"…aboriginal ancestors saw melancholia as an instance of grace, a nearly unmatched opportunity to learn to reach beyond the self to restore a lost soul" (p. 219).

"Melancholia forces that "sometimes prolonged, often astounding" encounter with that stranger, that other self.
That encounter cannot be passive. The practice of surrendering the self, requiring as it does ongoing attention and mindfulness, can only be passive - entirely given to us - on rare and blessed occasions. Most of the time we must work at it. And the protean, store-bought self will not do. One must meet with the self as given, and not evade it" (p. 221).

Smith, J. (1999). Where the roots reach for water: a personal and natural history of melancholia. New York: North Point Press.
(Review provided by Jacqui Gingras, July 2005)

Eating in the Light of the Moon by Anita Johnston, 2000

The publisher of this book states "By weaving practical insights and exercises through a rich tapestry of multicultural myths, ancient legends, and folktales, Johnston explores the themes of empowerment and self-discovery that help women overcome food obsessions." Eating in the Light of the Moon is one of the most compelling, beautifully written books I've encountered in the area of disordered eating. The premise of this book explains that in each of us there is a masculine and feminine spirit. As women living in a Westernized appearance-obsessed culture, our feminine spirits have been silenced, neglected, and overshadowed by our more highly prized masculine attributes of productivity and success. This imbalance creates a sense of not feeling like we are able to "fit in", a crisis whereby food and the body themselves become the battleground on which women desperately attempt to be seen and heard. Johnston brilliantly incorporates stories of myth, metaphor, symbolism, and ancient archetype to remind us of our powerful female intuition, to reconnect us with all of our hungers, to embrace our femininity, and to speak our truth. I highly recommend this book for those who are convinced that disordered eating can't be quantified through the use meal plans, monitoring weight changes, or counting calories; that there is something far more complex, brilliant, and meaningful beneath our relationships with food and ourselves.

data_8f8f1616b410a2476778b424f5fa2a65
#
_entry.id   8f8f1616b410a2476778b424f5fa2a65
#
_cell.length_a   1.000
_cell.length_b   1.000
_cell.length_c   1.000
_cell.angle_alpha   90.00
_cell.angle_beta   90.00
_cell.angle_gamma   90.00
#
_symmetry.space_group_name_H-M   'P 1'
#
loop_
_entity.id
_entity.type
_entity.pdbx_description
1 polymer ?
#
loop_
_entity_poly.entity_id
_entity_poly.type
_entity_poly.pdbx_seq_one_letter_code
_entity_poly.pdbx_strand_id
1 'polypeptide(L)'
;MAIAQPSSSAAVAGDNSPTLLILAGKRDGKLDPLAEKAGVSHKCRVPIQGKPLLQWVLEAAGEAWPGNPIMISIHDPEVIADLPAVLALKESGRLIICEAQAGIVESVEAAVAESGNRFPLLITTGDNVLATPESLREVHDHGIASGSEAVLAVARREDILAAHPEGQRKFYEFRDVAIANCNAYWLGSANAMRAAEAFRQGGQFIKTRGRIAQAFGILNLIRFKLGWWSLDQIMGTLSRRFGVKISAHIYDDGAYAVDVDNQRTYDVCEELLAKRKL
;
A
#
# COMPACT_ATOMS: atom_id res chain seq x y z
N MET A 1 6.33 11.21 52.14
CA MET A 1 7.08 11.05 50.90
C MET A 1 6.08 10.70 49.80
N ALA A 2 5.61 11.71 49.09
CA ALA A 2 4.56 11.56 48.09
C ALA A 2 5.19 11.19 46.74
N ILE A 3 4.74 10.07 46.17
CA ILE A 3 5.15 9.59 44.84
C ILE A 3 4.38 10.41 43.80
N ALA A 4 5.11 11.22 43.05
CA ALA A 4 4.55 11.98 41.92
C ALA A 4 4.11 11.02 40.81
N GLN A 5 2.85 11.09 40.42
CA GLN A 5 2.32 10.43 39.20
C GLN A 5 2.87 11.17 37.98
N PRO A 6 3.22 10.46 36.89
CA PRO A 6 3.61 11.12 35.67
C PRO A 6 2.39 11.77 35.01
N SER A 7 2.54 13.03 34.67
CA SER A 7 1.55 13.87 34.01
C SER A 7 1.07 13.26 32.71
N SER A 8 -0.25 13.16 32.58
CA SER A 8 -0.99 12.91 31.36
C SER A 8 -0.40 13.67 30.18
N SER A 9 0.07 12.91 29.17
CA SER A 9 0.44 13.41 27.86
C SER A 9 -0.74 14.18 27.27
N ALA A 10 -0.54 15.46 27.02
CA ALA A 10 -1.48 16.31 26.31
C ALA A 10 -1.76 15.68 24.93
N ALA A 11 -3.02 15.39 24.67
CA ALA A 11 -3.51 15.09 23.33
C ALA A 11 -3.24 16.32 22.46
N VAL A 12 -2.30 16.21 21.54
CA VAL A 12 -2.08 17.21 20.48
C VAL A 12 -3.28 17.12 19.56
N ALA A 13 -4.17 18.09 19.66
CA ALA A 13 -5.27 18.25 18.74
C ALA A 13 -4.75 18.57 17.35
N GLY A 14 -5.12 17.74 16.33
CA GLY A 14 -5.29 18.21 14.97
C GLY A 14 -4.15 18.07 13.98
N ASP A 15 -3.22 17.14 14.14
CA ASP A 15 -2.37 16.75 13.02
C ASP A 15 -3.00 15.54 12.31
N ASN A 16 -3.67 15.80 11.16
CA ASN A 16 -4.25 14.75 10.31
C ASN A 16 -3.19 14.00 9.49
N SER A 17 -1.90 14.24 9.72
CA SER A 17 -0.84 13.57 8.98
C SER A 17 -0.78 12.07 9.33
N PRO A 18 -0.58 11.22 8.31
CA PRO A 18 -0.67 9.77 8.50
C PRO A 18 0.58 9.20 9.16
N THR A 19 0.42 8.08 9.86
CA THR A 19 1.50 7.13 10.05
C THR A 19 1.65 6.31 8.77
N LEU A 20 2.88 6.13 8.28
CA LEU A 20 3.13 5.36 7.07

It's Not About Food by Carol Emery Normandi & Laurelee Roark, 1998